The not in my backyard, or NIMBY, mindset refers to local feuds about undesirable land uses. In the 1970s, the targets were solid waste landfills and hazardous waste sites. A decade later, it was connected with community backlash against low-income housing, drug rehab centers and homeless shelters. Today, it refers to any potential threat to neighborhood stability and property values.
Homeowners groups and community associations still battle real estate developers and governmental authorities, and often citizens fight among themselves. Disputes between neighborhood factions can get loud and angry, and each side has lawyers who have a ready explanation of why the cause is legally sound and defensible.
Increased wealth, dwindling open space and a disdainful sense of entitlement have fueled strife to the point where almost any irritant becomes an excuse for competing factions to settle the score in the courthouse.
"Generally in this era, people are thinking of smaller and smaller backyard issues," says Rosalyn Baxandall who teaches at the State University of New York, Old Westbury, N.Y. "People of a certain class think they have these rights and that they have earned them."
The lack of civility in civic matters has produced petitions and counter-petitions, lawsuits and threatened lawsuits, overflow crowds at land use hearings, and an overall community iciness that gives elected officials goose bumps. As a result, local politicos have added other acronyms: NIMTOO - "not in my term of office" and NIMBL - "not in my bottom line."
Are there bona fide reasons for the anger, resentment and hostility expressed by citizens and residents about the ordinary stresses and strains of civic-life?
Emotional arguments typically overshadow legitimate concerns. "In our neighborhood, people object to anything for all kinds of reasons," said the chairman of an Upper West Side local community board in New York City. "Some of the reasons you can't even fathom until you hear it," he added.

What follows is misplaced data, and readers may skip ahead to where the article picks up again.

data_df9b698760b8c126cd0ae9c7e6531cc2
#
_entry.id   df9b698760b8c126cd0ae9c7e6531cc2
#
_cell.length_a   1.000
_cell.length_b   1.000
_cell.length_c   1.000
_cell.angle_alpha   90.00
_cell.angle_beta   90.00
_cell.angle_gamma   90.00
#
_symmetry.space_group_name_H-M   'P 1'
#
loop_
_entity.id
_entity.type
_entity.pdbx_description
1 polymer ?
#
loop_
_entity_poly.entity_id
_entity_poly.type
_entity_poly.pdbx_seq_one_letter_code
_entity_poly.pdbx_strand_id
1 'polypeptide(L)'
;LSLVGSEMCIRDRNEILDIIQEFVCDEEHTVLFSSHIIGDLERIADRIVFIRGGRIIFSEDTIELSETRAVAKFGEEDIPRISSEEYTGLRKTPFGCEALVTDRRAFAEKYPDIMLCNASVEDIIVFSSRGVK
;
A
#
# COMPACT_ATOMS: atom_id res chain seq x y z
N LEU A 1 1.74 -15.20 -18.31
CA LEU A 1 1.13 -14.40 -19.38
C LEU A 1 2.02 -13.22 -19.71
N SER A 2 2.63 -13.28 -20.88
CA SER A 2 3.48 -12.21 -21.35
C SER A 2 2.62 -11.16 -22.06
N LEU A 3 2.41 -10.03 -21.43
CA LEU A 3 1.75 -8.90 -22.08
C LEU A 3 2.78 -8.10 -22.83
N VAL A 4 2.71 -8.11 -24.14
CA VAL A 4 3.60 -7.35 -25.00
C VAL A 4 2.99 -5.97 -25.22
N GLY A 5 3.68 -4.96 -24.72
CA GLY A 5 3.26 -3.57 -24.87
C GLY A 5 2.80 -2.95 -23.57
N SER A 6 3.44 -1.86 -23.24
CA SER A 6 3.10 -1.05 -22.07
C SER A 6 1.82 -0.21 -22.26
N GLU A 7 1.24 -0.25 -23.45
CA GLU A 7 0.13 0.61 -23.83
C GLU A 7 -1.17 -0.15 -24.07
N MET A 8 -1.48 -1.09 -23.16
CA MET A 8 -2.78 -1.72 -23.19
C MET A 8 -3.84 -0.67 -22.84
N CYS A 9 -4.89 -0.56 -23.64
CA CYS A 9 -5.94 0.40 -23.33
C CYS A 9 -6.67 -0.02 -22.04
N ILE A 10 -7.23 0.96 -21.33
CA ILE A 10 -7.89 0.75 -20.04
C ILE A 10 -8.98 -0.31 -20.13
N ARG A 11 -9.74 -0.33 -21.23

The suburbs have become particularly testy battlegrounds because residents resent mushrooming development, surging population and agonizing traffic. "We have to reconcile why we are here in the suburbs and how we retain what we love about them without sacrificing other parts of it," said town supervisor Marion S. Sinek of New Castle, N.Y. "Everybody wants the amenities that belong to a municipality, but at the same time they would like to retain the rural look, and something has got to give."
Although circumstances differ from place to place, the fundamental structure of civic feuds is constant: the proponents of a project claim to be bettering the community; the opponents, who see the project as a threat to the quality of life and property values, raise environmental, fiscal and public safety concerns.
Battling groups represent a full employment opportunity for engineers and other technical experts. After officials in serene, upscale Fairfield, Conn., announced plans to renovate an open field for adult softball leagues, opponents hired a hydrologist to study potential adverse effects from water runoff. Supporters of a proposed nature trail on bluffs overlooking the rocky North Shore on Long Island hired engineers to disprove claims that the bluffs could not support the trail.
The group opposing the ball field cite environmental hazards and increased traffic and noise in a neighborhood of expensive homes. "People move into this area because of its rural character," said the group's president. "It is extremely important to us that we preserve the character."
Meantime, a member of Fairfield's recreation board decries the opposition. Other parts of Fairfield carry much of the civic burden, she noted, including most ball fields, the dog pound, a sewage treatment plant and - a landfill.